I always tell students or groups that I am speaking to not to fall into the trap of communication ideology. By ideology I mean slavish adherence to a set of beliefs about how communication works. One piece of communication ideology is that the more opportunity for communication the better; that is, all opportunities and technological availabilities devoted to the increase in communicative contact are by definition “good.” For example, some of the most current and interesting research procedures have graphically displayed how contact in the world of social media has detracted from Israel-Palestine debate. An article at Vox.com on how social media makes the debate worse explains how polarization is on the increase and there is even less contact between the opposing sides. The article makes the argument that social media makes things worse between Israel and Palestine. How can that be?
The graph in this link displays clusters of contact and those locations in the graph where there are large gaps between clusters are indicators of lack of contact. In those places where contacts cluster each point in the cluster has lots of neighbors; that is, there are groups of connections that increase the likelihood of additional connections. This creates clusters and indicators and there is strong and regular reciprocal contact between members of that cluster neighborhood. In effect, it is an empirical indicator of the confirmation hypothesis or the fact that people turn to those like them for evidence to confirm their beliefs and ignore others with opposing views.
The data displays in the two links are a visualization of the results of analysis of the interactions between pro-Israeli and pro-Palestinian groups. As the graph depicts, each camp talks mostly to those in their preferred camp. This difficult and violent conflict between the Israelis and Palestinians has entrenched each side in its own discourse such that they spend most of their time reinforcing each other. It is also a rather dramatic display of the lack of cooperation between the two sides. The flow of information between these two politicized camps is stunted. This results in members of each camp living within a bounded community of language and ideas related to the conflict and, most importantly, never getting beyond the limits of their own thinking and information. The matrix of ideas and attitudes they live in may be defensible, but if they don’t see the language and matrix of ideas from the other side than they do not have a full picture of the conflict. To put it simply, cooperation and engaged problem-solving will not result when the two sides share such little common information.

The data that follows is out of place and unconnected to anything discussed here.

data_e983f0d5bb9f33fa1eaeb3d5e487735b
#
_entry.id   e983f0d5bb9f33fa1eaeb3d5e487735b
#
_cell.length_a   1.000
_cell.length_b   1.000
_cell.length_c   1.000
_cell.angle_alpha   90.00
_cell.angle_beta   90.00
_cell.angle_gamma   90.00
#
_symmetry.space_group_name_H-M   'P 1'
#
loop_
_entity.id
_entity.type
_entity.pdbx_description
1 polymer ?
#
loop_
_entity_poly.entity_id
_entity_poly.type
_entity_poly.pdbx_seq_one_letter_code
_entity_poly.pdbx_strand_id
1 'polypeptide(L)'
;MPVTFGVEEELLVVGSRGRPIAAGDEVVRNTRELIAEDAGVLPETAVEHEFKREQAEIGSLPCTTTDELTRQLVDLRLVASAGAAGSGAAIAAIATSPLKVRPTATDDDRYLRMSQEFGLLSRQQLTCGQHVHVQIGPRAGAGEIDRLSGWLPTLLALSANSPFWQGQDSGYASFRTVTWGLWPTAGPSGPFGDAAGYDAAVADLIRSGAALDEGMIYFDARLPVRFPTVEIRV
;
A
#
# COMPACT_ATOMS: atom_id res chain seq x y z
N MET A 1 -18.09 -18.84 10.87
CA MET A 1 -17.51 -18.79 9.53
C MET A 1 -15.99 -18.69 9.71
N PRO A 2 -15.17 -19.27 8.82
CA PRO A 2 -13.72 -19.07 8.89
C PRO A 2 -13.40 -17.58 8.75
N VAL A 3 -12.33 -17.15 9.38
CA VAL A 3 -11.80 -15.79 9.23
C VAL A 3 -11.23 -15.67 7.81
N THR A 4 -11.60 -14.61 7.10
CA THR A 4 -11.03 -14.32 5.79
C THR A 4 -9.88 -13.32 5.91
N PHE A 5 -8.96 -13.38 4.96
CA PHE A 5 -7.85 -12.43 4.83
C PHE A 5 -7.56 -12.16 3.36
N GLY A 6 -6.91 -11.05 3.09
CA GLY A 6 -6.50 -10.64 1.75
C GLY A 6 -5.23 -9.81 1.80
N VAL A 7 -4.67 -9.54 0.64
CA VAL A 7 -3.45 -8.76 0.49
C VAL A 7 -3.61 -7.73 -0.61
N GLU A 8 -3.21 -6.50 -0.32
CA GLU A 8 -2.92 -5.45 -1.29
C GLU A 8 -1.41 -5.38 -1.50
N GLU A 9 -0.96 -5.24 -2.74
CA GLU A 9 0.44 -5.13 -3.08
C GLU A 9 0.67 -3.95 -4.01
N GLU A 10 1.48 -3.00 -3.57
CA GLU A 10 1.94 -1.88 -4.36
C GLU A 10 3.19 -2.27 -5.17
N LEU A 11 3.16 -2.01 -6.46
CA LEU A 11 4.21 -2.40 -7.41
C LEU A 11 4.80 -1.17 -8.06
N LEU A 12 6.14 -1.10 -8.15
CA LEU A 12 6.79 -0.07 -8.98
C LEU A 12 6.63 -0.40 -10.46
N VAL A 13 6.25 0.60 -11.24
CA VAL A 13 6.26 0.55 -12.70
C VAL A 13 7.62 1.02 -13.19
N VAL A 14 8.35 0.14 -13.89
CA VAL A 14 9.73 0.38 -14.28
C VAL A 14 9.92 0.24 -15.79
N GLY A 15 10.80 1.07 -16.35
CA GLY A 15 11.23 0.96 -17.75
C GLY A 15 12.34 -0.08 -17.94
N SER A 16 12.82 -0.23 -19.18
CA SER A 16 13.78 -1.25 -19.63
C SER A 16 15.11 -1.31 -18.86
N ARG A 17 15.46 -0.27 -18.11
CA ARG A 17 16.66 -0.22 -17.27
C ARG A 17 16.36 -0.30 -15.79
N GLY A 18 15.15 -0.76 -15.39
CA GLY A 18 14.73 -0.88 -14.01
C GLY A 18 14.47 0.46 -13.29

One response to this problem is to improve the media environment such that each has more access to the same media. Middle ground media typically fail to gain the energy and intensity of partisan media but they are more effective as bridging structures: in other words, bridging structures or bridging discourse connects groups and exposes them to opposing viewpoints. As of now, social media is failing miserably because it is simply one more mechanism of providing exposure and reinforcement to those who already agree with you. It is, in Dryzek’s words, bringing forth more “bonding” discourse which unites people of similar dispositions but divides them from others. Bridging discourse is harder work because it must understand the other group and build a bridge – a discursive bridge – between the two divided groups. The simplistic theory of social media, that it would facilitate an open flow of contact, gives way to a more realistic theory that demonstrates how people affirm what they already believe.
Lotan’s research in the first link above offers up strong evidence that partisans from the two sides rarely talk to one another. Moreover, the more you are committed and ego involved in a political issue the more likely you are to ignore evidence to the contrary and resist making the other side look good. Some of these cluster networks maintain a cycle of self-reinforcement that keeps each side trapped in his or her discourse. We could say that a tribal mentality continues.